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Senior Dog Exercise: Low-Impact Workouts for Joint Health and Vitality

Aging dogs often experience various health issues and age-related changes. Many develop mobility problems, usually due to the wearing of the joints and muscles. Your dog may start walking more slowly instead of sprinting to get somewhere.

If you have a dog that gets a good amount of exercise, you notice their mobility problems due to aging easily. Some dogs don’t run or jump as often as they used to or don’t want to get outside for exercise or playtime. You may have to adapt your walking routes so your dog isn’t climbing as many hills or walking along rough areas.

Even though your dog may not want as much exercise as before, playtime is still a beneficial way to ensure you manage weight and assist in overall health and happiness. As responsible dog owners, providing your pup with the best care even when it gets older is necessary.

If your aging dog is finding it challenging to keep up with activity due to joint and mobility problems, you may wonder if there are safe exercises to ensure it stays active. There are still plenty of ways you can have your dog get exercise with some more low-impact activities that will help preserve health and vitality.

The Health Symptoms of Senior Dogs

Besides recognizing that your dog is older, some signs indicate it may be time to switch up the exercise routine. Many senior dogs can experience a variety of symptoms, many of which include the following:

  • Lumps or bumps on the skin – Many senior dogs get spongy lumps that protrude from the skin, called lipomas; these are mainly fatty tumors, and you have no reason to be concerned, but you can talk to your vet if you are worried.
  • Lethargy and exercise intolerance
  • Sleeping more often during the day
  • Reduced appetite
  • Increase in thirst
  • Disorientation or trouble with balance
  • Smelly breath

Unfortunately, severe health issues like cancer can affect older dogs. Many dogs also experience urinary incontinence or develop heart murmurs that cause coughing or difficulty breathing.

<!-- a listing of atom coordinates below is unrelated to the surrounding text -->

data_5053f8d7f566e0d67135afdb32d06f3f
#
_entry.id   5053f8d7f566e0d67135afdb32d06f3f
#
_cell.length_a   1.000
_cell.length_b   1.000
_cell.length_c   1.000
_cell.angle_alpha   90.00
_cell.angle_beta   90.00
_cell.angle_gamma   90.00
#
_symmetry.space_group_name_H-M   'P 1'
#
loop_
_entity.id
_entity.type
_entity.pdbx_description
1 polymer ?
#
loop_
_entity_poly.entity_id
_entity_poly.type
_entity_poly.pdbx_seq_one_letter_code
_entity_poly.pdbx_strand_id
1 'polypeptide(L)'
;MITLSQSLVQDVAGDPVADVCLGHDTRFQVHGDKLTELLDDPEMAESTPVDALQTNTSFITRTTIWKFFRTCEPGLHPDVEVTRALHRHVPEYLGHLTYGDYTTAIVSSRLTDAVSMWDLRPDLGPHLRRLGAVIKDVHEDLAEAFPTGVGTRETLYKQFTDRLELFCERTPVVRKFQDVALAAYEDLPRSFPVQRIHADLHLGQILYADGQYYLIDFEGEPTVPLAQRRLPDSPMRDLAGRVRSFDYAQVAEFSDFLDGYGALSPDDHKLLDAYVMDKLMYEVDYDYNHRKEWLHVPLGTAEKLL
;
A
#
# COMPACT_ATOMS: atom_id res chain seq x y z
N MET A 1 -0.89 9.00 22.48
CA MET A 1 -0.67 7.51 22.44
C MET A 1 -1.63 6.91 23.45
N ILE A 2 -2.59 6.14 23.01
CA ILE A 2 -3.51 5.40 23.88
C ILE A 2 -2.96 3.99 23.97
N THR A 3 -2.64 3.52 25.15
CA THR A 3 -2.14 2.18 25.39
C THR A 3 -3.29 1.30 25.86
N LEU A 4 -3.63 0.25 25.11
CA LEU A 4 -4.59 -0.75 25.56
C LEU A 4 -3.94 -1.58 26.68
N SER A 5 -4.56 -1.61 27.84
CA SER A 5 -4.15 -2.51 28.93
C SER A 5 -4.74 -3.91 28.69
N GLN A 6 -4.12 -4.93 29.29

Any of these symptoms and signs can cause you, as the dog owner, to become worrisome. The expert veterinarians and animal technicians at Bond Vet state that while many of these signs are common in aging dogs, you can always contact your vet or bring your dog in for an examination, just to be on the safe side.

Walkin’ Wheels Dog Wheelchair
Walkin’ Wheels Wheelchair
BuddyUp Harness provides lifting support for dog
Buddy Up Harness

Low-Impact Exercises

Being mindful of your aging dog’s limitations means that you should look into incorporating more low-impact exercises. Here are some of the best ways to ensure your pup still gets the training it needs each day without pushing too hard.


Walking your pet daily is essential to ensure overall health regardless of your dog’s age. Many dogs need at least one longer walk every day, and you can break it up a little bit by taking some shorter walks. Allow ample time for your dog to stop and sniff around for a break during your walks. 

Pay attention to your dog’s pace as you walk. If your dog suffers from more issues in the hips and joints, monitor the affected areas after each walk to ensure no inflammation, swelling, or flare-ups causing limping.

Dog harnesses and chairs can also be helpful to keep your dog mobile. Talk to your veterinarian about what options can help a dog with more severe mobility issues and what products are best.